The 3-day feeding frenzy that is the opening organizing session of the Legislature has just ended. The boys and girls of Camp Silly will convene again on February 1 to begin the daunting task of winnowing through almost 1700 bills introduced this session. Some might call this the "full employment act for lawyers, lobbyists, and legislative counsels". Of the 1700 bills, twenty three (23) are related to PERS, although I think 2 of the 23 are not PERS bills at all. The bad news is that these bills touch every category of PERS member including current retirees. Bills affecting retirees all pertain to the COLA. One eliminates the "COLA banking" provision, one limits the "COLA" to members with 10 years of creditable service (not applicable to current retirees), and one limits the COLA to the first $2000 per month of benefits. There are three different bills that cover the same topic, namely to eliminate the income tax subsidy provided to retirees who do not live in the State of Oregon. All these bills will be challenged by OPRI and, presumably, the PERS Coalition. The remaining bills deal with active members. Two seem to do with the OPSRP program, one renaming it officially to Tier 3, and another terminating the OPSRP for newly hired employees who become eligible for PERS on or after July 1, 2011 (a Tier 4, if you will). For active employees, there are two classes of obnoxious bills. The first eliminates the 6% pickup, and various forms of this bill make it either impossible for employees to contribute on their own, or impossible to contribute at all. The second class of bills reduce significantly what is included in calculating the Final Average Salary (FAS). One eliminates overtime in excess of the average for employment category; another eliminates the use of sick leave and vacation time. Finally, the most obnoxious bill in this category would limit the PERS benefit to no more than 100% of this redefined FAS. Several bills redefine who can and can't work for a PERS employer after retirement, and one bill directs PEBB to offer high deductible plans and HSA, and another changes how PEBB deals with spouses who are both public employees. The final insult is a bill that would neuter the most important elements of SB 897, passed in 2010, and hold PERS harmless for errors made by employers in reporting service and related matters to PERS during the verification process. This is an insult to all those who worked hard to secure passage of SB 897 over the Governor's veto. Ironically, the revision was introduced at the request of our new Governor.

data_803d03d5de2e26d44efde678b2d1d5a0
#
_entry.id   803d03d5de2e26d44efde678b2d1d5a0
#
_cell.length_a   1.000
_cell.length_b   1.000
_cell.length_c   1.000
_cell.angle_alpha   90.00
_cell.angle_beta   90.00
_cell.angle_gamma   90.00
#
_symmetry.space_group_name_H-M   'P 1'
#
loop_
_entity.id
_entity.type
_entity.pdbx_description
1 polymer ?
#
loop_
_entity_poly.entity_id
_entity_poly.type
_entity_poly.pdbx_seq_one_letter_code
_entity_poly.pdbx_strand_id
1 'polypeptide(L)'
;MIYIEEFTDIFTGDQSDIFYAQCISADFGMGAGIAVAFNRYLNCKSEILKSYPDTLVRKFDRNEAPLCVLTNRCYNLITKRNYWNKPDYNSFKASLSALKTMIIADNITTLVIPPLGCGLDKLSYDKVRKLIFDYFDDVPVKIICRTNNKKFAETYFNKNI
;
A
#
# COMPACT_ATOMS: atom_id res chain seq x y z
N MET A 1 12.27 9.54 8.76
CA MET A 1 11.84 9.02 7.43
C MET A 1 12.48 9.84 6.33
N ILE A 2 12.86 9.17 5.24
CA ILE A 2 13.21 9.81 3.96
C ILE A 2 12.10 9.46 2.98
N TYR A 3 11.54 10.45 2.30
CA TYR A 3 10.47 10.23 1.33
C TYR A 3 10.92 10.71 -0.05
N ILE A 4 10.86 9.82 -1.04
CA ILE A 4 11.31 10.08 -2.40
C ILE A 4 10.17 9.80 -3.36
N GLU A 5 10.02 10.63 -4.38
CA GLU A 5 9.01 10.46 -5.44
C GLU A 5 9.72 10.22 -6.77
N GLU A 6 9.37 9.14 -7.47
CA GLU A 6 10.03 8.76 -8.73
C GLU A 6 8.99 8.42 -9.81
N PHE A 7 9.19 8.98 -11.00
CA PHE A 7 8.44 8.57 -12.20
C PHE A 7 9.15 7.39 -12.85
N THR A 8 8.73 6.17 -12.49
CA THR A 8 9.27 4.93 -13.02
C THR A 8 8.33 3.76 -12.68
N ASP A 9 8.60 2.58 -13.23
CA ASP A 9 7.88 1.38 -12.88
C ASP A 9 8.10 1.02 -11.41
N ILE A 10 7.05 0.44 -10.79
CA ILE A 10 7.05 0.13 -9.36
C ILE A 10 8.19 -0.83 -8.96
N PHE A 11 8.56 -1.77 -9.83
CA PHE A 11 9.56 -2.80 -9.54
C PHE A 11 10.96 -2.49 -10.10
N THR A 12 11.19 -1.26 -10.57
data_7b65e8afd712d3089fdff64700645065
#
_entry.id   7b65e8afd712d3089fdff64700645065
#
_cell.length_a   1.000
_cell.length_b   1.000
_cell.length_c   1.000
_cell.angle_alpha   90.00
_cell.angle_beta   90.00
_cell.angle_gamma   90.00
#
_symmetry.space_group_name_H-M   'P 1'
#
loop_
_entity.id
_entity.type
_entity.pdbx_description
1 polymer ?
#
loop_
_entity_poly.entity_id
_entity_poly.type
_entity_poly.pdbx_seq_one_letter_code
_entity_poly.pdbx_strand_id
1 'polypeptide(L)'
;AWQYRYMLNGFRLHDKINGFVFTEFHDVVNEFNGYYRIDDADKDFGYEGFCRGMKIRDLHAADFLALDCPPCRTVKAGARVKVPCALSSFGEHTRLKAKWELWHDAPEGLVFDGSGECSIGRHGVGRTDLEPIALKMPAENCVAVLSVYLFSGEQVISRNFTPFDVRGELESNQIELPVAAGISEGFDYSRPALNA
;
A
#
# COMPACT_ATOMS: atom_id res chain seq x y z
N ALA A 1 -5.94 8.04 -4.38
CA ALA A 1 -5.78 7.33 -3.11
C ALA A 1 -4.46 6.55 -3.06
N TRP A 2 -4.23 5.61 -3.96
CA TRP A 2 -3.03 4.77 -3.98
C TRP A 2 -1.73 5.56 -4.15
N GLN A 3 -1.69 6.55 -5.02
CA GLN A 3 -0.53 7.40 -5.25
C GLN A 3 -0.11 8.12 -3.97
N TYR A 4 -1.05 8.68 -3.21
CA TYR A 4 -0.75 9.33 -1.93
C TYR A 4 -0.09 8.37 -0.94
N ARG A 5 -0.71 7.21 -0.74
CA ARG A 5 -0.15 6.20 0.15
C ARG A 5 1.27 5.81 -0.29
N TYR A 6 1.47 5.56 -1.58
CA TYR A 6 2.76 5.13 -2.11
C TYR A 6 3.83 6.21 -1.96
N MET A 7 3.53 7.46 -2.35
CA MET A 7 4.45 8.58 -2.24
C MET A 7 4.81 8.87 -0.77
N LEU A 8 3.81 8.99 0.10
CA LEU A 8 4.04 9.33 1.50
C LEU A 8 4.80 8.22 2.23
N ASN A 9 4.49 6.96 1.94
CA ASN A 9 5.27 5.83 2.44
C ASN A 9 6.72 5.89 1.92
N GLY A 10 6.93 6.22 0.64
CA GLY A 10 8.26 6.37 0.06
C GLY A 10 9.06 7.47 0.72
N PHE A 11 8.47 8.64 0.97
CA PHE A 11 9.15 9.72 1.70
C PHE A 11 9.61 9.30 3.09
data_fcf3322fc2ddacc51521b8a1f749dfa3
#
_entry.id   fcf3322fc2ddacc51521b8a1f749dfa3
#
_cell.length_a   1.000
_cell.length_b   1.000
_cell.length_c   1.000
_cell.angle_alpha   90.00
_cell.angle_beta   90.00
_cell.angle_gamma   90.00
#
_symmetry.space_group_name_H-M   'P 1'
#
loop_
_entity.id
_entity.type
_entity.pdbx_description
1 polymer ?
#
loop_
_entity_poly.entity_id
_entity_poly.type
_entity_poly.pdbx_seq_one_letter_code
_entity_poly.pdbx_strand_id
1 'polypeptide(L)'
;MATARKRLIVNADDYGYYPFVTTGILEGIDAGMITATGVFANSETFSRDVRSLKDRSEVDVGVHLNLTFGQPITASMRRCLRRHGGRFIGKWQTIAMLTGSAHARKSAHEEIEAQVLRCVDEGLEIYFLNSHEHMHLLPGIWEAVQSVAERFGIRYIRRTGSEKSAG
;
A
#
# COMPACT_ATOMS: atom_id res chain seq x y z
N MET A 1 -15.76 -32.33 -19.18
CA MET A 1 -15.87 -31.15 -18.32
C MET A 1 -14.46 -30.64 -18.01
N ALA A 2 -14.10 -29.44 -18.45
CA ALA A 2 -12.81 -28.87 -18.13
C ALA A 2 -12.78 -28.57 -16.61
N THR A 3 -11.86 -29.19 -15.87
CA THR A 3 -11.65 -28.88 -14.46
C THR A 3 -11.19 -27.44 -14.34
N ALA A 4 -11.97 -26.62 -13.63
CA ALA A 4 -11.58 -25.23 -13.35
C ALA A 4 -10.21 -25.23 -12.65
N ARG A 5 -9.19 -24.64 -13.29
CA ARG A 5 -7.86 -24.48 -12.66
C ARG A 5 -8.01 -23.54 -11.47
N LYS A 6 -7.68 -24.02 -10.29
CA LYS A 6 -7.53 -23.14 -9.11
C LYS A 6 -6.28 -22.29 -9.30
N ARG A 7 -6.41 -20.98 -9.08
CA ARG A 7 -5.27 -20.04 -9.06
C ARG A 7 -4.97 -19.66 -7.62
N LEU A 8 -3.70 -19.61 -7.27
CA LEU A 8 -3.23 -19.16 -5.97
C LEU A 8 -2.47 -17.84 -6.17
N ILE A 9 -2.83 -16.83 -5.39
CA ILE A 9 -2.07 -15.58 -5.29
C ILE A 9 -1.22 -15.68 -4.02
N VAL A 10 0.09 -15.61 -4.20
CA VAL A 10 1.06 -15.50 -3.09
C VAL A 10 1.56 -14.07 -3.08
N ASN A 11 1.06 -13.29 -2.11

The good news (if there is any) is that the Legislature chose NOT to micromanage PERS. This means that issues pertaining to actuarial tables, assumed rates, and the rate guarantee are nowhere to be found in this set of bills. This doesn't mean these won't appear, but at this point it is highly unlikely. These are functions that are assigned to the PERS Board and PERS Staff, and these considerations will be taken up in due course at PERS Board meetings and through public hearings, if they are taken up at all.
Collectively, these bills will take a lot of effort to lobby and to defeat. For active members, the PERS Coalition and each of the unions will be working hard on your behalf. For retirees, OPRI and its lobbyist(s) will be defending our benefits at the Legislature. If you go to my newsgroup (see PERS OREGON DISCUSSION) at left, join the group, you can see the summary of all of these bills by number, and participate in the discussion. It is really important to join the group, not just read the messages. Strength comes in numbers and the more we have, the louder our voice will be. In the meantime, OPRI will be meeting on Monday Jan 17, 2011 to discuss these bills and to decide how to prioritize their lobbying effort. Please make your opinions known on PERS OREGON DISCUSSION before Monday so that you and have a voice in what OPRI chooses to work on. You can also send contributions (MAY BE TAX DEDUCTIBLE) to OPRI's PAC, which pays for lobbying expenses in the Legislature. You can find information http://opri.org.